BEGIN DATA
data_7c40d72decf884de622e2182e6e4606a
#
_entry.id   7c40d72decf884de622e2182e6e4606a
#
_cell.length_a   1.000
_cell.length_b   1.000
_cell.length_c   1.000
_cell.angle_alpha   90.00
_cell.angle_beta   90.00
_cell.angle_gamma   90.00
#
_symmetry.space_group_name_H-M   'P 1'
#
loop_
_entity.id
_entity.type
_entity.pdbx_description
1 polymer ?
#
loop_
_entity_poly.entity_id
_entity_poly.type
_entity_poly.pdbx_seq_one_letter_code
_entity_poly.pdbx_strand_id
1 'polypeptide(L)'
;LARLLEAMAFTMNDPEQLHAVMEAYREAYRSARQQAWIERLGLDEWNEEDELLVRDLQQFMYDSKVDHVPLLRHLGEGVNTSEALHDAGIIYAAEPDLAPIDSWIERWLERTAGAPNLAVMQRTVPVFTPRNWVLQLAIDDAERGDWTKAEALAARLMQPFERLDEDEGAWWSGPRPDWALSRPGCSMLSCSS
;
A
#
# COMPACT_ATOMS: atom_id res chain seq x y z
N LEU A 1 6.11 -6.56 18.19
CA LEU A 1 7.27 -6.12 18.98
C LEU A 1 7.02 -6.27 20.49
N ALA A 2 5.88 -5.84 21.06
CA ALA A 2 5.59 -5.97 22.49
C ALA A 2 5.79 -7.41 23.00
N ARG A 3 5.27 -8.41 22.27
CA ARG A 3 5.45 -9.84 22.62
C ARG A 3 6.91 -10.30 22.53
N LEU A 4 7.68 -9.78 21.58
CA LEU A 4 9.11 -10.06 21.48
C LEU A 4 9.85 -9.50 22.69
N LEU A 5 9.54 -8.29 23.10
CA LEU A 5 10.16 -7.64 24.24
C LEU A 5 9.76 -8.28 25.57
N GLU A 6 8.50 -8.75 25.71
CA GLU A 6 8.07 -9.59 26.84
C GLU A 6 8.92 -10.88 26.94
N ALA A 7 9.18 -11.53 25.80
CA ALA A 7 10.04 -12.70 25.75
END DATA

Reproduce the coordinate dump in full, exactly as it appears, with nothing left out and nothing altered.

data_7c40d72decf884de622e2182e6e4606a
#
_entry.id   7c40d72decf884de622e2182e6e4606a
#
_cell.length_a   1.000
_cell.length_b   1.000
_cell.length_c   1.000
_cell.angle_alpha   90.00
_cell.angle_beta   90.00
_cell.angle_gamma   90.00
#
_symmetry.space_group_name_H-M   'P 1'
#
loop_
_entity.id
_entity.type
_entity.pdbx_description
1 polymer ?
#
loop_
_entity_poly.entity_id
_entity_poly.type
_entity_poly.pdbx_seq_one_letter_code
_entity_poly.pdbx_strand_id
1 'polypeptide(L)'
;LARLLEAMAFTMNDPEQLHAVMEAYREAYRSARQQAWIERLGLDEWNEEDELLVRDLQQFMYDSKVDHVPLLRHLGEGVNTSEALHDAGIIYAAEPDLAPIDSWIERWLERTAGAPNLAVMQRTVPVFTPRNWVLQLAIDDAERGDWTKAEALAARLMQPFERLDEDEGAWWSGPRPDWALSRPGCSMLSCSS
;
A
#
# COMPACT_ATOMS: atom_id res chain seq x y z
N LEU A 1 6.11 -6.56 18.19
CA LEU A 1 7.27 -6.12 18.98
C LEU A 1 7.02 -6.27 20.49
N ALA A 2 5.88 -5.84 21.06
CA ALA A 2 5.59 -5.97 22.49
C ALA A 2 5.79 -7.41 23.00
N ARG A 3 5.27 -8.41 22.27
CA ARG A 3 5.45 -9.84 22.62
C ARG A 3 6.91 -10.30 22.53
N LEU A 4 7.68 -9.78 21.58
CA LEU A 4 9.11 -10.06 21.48
C LEU A 4 9.85 -9.50 22.69
N LEU A 5 9.54 -8.29 23.10
CA LEU A 5 10.16 -7.64 24.24
C LEU A 5 9.76 -8.28 25.57
N GLU A 6 8.50 -8.75 25.71
CA GLU A 6 8.07 -9.59 26.84
C GLU A 6 8.92 -10.88 26.94
N ALA A 7 9.18 -11.53 25.80
CA ALA A 7 10.04 -12.70 25.75